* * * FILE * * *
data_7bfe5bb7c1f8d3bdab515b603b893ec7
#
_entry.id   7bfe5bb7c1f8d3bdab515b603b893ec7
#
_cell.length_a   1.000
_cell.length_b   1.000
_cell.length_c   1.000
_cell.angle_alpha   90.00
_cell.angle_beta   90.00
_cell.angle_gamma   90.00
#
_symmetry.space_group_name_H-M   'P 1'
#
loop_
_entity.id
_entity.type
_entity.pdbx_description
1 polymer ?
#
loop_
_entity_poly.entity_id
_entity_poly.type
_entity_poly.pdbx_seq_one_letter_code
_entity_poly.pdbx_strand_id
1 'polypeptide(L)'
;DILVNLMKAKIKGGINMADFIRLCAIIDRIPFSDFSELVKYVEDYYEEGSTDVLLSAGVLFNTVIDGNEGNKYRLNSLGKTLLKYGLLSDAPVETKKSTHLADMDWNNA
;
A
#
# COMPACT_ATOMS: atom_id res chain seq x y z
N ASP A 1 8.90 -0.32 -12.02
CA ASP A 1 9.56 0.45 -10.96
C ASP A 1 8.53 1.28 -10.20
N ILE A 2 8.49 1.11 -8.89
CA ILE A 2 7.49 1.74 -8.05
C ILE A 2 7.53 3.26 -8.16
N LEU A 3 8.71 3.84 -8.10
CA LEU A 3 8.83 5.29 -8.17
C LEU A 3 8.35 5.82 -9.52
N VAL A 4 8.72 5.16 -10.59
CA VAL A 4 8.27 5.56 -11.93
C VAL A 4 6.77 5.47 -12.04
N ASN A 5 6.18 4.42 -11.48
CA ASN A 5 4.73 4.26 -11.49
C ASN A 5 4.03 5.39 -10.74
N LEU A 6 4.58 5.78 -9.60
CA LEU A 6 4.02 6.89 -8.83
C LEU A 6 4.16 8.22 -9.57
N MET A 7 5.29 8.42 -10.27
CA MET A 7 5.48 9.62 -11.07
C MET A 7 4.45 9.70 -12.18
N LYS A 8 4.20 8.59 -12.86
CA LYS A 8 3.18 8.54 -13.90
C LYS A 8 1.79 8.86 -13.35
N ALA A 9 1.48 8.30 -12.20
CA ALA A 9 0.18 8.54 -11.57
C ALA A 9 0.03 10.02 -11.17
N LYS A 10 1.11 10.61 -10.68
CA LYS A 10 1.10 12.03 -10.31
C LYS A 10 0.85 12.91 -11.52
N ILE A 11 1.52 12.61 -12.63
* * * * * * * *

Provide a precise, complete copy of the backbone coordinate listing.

data_7bfe5bb7c1f8d3bdab515b603b893ec7
#
_entry.id   7bfe5bb7c1f8d3bdab515b603b893ec7
#
_cell.length_a   1.000
_cell.length_b   1.000
_cell.length_c   1.000
_cell.angle_alpha   90.00
_cell.angle_beta   90.00
_cell.angle_gamma   90.00
#
_symmetry.space_group_name_H-M   'P 1'
#
loop_
_entity.id
_entity.type
_entity.pdbx_description
1 polymer ?
#
loop_
_entity_poly.entity_id
_entity_poly.type
_entity_poly.pdbx_seq_one_letter_code
_entity_poly.pdbx_strand_id
1 'polypeptide(L)'
;DILVNLMKAKIKGGINMADFIRLCAIIDRIPFSDFSELVKYVEDYYEEGSTDVLLSAGVLFNTVIDGNEGNKYRLNSLGKTLLKYGLLSDAPVETKKSTHLADMDWNNA
;
A
#
# COMPACT_ATOMS: atom_id res chain seq x y z
N ASP A 1 8.90 -0.32 -12.02
CA ASP A 1 9.56 0.45 -10.96
C ASP A 1 8.53 1.28 -10.20
N ILE A 2 8.49 1.11 -8.89
CA ILE A 2 7.49 1.74 -8.05
C ILE A 2 7.53 3.26 -8.16
N LEU A 3 8.71 3.84 -8.10
CA LEU A 3 8.83 5.29 -8.17
C LEU A 3 8.35 5.82 -9.52
N VAL A 4 8.72 5.16 -10.59
CA VAL A 4 8.27 5.56 -11.93
C VAL A 4 6.77 5.47 -12.04
N ASN A 5 6.18 4.42 -11.48
CA ASN A 5 4.73 4.26 -11.49
C ASN A 5 4.03 5.39 -10.74
N LEU A 6 4.58 5.78 -9.60
CA LEU A 6 4.02 6.89 -8.83
C LEU A 6 4.16 8.22 -9.57
N MET A 7 5.29 8.42 -10.27
CA MET A 7 5.48 9.62 -11.07
C MET A 7 4.45 9.70 -12.18
N LYS A 8 4.20 8.59 -12.86
CA LYS A 8 3.18 8.54 -13.90
C LYS A 8 1.79 8.86 -13.35
N ALA A 9 1.48 8.30 -12.20
CA ALA A 9 0.18 8.54 -11.57
C ALA A 9 0.03 10.02 -11.17
N LYS A 10 1.11 10.61 -10.68
CA LYS A 10 1.10 12.03 -10.31
C LYS A 10 0.85 12.91 -11.52
N ILE A 11 1.52 12.61 -12.63